The crucial difference between Iran and Nazi Germany, of course, is that Hitler, due to the technological limitations of his time, could only proceed through conventional warfare to cause a war that killed millions. If the Iranians succeed in developing nuclear weapons, they need only lob a few missiles at Israel, Saudi Arabia, and other nations to cause a global conflagration. The risks of that occurring are too appalling to contemplate or to permit. Any new sanctions regime should be brief and unyielding in its insistence that Iran stop its nuclear program; in the meantime the United States should be working with Israel and our allies to devise and, if necessary, carry out espionage and military options that will prevent Iran from realizing its evident nuclear ambitions.

Who Was Col. Wilbur C. Blount?

Recently the stretch of I-670 that I drive on every workday was designated the Col. Wilbur C. Blount Memorial Highway. These kinds of things happen everyday, without anyone paying much attention. I’ve wondered who Col. Blount was, though, and the answer to that question turns out to be interesting.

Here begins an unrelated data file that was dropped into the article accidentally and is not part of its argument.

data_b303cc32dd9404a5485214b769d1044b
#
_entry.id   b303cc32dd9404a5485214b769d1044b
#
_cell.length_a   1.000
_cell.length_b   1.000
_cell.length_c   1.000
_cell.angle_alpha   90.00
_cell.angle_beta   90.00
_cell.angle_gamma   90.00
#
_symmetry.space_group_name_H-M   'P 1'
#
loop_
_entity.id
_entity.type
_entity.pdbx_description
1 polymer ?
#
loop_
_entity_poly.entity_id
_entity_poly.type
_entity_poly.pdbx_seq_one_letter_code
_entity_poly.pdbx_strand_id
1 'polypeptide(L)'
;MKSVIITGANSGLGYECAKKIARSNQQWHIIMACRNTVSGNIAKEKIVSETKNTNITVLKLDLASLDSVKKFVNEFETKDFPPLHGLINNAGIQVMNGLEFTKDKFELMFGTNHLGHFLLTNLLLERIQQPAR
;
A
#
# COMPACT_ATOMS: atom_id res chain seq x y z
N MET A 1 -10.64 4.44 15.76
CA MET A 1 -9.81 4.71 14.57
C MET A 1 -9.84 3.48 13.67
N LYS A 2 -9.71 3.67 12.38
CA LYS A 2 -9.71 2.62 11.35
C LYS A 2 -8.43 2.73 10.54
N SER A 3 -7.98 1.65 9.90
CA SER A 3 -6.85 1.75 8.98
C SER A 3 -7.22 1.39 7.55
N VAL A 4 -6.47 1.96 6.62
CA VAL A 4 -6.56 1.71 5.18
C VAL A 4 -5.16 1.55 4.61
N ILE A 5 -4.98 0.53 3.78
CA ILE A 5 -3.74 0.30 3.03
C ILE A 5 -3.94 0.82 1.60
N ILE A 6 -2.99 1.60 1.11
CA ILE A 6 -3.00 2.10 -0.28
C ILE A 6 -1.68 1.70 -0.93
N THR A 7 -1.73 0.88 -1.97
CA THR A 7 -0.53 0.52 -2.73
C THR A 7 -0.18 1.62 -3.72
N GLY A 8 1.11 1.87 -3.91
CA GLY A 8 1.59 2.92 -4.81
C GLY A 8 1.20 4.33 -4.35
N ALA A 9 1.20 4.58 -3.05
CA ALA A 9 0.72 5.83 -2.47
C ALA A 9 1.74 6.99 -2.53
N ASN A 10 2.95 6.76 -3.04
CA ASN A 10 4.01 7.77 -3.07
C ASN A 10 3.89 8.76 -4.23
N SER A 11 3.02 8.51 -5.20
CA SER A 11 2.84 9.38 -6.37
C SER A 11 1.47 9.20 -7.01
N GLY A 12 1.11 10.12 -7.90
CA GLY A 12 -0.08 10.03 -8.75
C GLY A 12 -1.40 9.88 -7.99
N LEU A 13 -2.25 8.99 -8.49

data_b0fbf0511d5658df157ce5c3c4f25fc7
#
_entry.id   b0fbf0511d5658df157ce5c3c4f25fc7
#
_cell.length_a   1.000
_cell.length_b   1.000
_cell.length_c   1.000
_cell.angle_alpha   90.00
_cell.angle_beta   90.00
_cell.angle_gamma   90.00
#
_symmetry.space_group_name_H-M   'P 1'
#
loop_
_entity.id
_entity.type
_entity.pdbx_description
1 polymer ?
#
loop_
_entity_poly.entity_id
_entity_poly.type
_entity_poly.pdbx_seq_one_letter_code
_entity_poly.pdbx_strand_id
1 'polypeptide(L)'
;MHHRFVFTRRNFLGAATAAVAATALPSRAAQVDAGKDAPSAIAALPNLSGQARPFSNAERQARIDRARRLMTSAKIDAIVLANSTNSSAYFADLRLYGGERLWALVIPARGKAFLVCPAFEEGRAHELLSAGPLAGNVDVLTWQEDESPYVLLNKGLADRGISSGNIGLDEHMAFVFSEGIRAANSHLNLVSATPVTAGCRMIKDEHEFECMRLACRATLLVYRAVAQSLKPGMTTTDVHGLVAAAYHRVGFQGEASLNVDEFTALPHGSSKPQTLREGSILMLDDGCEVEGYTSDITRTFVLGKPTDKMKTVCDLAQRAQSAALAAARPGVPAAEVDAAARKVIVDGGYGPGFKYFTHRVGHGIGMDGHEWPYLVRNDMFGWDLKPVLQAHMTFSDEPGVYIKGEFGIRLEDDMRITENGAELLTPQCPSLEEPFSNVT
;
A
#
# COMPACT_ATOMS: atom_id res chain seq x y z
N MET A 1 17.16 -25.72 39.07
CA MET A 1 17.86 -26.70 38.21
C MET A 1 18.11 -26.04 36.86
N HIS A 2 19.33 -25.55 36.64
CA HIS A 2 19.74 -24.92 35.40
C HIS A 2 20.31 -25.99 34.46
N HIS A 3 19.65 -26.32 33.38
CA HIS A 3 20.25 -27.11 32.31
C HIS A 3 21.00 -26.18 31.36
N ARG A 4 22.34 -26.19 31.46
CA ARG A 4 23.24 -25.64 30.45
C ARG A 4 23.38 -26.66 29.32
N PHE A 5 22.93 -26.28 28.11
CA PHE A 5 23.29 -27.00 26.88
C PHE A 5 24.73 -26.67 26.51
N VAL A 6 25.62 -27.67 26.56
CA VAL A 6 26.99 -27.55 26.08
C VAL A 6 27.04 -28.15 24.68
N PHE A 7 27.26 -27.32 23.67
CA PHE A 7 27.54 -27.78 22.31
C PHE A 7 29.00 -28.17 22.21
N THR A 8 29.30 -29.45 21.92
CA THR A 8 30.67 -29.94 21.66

Col. Blount was a colonel in the Ohio Air National Guard. He graduated from East High School in Columbus, then received his bachelor’s of science degree in bacteriology from The Ohio State University in 1951. At Ohio State, he enrolled in ROTC and was later commissioned as an officer in the Air Force. He received his medical degree from Ohio State in 1959 and served for years in the Air Force as a flight surgeon. He was promoted to Colonel in the Ohio Air National Guard in 1976. Col. Blount was the second state air surgeon of the Ohio Air National Guard and was inducted into the Ohio Veterans Hall of Fame in 2004.

Dr. Wilbur C. Blount

Dr. Wilbur C. Blount